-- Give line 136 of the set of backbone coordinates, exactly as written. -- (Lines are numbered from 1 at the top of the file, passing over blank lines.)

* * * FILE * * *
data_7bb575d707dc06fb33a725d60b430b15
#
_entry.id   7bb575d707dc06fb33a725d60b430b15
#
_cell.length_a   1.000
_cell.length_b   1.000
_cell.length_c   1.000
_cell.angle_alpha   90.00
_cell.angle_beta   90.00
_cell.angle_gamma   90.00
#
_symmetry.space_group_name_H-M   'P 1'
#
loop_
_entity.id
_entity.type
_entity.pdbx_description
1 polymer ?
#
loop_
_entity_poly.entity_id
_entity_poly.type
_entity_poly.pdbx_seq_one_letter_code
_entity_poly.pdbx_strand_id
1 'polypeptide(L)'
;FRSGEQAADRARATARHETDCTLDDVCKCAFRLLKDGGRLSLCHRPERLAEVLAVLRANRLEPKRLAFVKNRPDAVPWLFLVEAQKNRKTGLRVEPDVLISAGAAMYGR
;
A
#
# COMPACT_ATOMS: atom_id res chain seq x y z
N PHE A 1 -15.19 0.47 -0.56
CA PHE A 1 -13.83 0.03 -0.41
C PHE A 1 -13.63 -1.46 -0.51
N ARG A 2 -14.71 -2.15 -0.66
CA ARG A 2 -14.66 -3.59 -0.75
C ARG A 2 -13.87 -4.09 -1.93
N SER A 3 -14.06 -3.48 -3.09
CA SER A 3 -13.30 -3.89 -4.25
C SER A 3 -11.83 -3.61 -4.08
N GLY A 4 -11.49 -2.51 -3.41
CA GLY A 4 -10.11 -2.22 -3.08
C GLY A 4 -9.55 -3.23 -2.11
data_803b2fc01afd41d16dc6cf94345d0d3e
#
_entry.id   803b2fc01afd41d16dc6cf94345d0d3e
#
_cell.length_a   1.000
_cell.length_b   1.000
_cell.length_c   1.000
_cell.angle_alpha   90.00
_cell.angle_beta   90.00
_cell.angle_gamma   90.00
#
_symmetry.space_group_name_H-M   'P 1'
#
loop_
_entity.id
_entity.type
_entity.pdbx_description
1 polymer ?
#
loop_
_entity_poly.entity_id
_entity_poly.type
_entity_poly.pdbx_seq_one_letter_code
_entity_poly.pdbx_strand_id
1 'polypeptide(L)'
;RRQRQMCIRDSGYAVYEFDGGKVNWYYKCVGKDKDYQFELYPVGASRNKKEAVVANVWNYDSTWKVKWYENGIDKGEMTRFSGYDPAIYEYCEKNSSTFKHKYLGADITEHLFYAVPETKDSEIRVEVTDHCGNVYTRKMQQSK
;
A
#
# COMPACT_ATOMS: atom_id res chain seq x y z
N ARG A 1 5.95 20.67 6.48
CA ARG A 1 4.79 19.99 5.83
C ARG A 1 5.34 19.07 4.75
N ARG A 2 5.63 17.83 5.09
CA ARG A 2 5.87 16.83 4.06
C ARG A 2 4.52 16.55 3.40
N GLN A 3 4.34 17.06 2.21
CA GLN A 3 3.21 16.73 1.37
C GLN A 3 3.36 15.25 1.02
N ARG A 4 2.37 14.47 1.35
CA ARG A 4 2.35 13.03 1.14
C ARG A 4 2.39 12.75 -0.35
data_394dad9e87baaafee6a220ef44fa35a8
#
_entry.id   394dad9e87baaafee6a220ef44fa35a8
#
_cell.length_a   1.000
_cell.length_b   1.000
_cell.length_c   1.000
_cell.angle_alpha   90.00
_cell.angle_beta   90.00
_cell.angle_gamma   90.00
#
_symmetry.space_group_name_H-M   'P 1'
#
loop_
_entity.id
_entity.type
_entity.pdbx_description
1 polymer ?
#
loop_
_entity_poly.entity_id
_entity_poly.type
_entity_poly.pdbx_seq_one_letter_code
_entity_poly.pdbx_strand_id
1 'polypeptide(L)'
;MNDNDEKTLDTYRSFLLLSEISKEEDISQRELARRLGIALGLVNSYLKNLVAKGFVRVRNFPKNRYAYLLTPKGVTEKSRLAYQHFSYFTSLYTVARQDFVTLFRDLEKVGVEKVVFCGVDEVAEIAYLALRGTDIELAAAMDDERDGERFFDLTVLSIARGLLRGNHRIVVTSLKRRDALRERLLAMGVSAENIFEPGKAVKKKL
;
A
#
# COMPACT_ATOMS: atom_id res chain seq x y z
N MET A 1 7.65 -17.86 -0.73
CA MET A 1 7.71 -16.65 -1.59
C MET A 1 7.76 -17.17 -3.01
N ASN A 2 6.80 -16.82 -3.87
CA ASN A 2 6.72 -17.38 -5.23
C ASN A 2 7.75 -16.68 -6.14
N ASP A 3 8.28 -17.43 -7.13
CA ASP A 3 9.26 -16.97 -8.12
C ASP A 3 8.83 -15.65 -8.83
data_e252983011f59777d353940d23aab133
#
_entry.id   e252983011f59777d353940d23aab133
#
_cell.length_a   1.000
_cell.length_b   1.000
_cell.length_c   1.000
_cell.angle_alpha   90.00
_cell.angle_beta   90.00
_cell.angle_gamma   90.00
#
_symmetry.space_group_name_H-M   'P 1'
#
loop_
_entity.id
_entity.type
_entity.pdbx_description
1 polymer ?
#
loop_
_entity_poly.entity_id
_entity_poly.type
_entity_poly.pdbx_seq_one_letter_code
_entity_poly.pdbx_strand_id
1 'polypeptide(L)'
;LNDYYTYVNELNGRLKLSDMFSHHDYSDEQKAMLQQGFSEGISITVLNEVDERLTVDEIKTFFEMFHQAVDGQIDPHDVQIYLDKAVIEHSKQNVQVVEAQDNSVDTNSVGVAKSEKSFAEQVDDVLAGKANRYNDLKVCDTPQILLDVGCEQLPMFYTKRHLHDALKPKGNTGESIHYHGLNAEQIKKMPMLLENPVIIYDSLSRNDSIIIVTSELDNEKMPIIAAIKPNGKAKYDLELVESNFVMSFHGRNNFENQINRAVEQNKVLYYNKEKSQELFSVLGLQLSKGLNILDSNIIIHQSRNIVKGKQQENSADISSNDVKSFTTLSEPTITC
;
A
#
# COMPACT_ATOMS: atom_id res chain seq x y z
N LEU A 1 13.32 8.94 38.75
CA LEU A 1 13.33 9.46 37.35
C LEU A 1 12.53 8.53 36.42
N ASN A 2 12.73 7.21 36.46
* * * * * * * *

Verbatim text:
#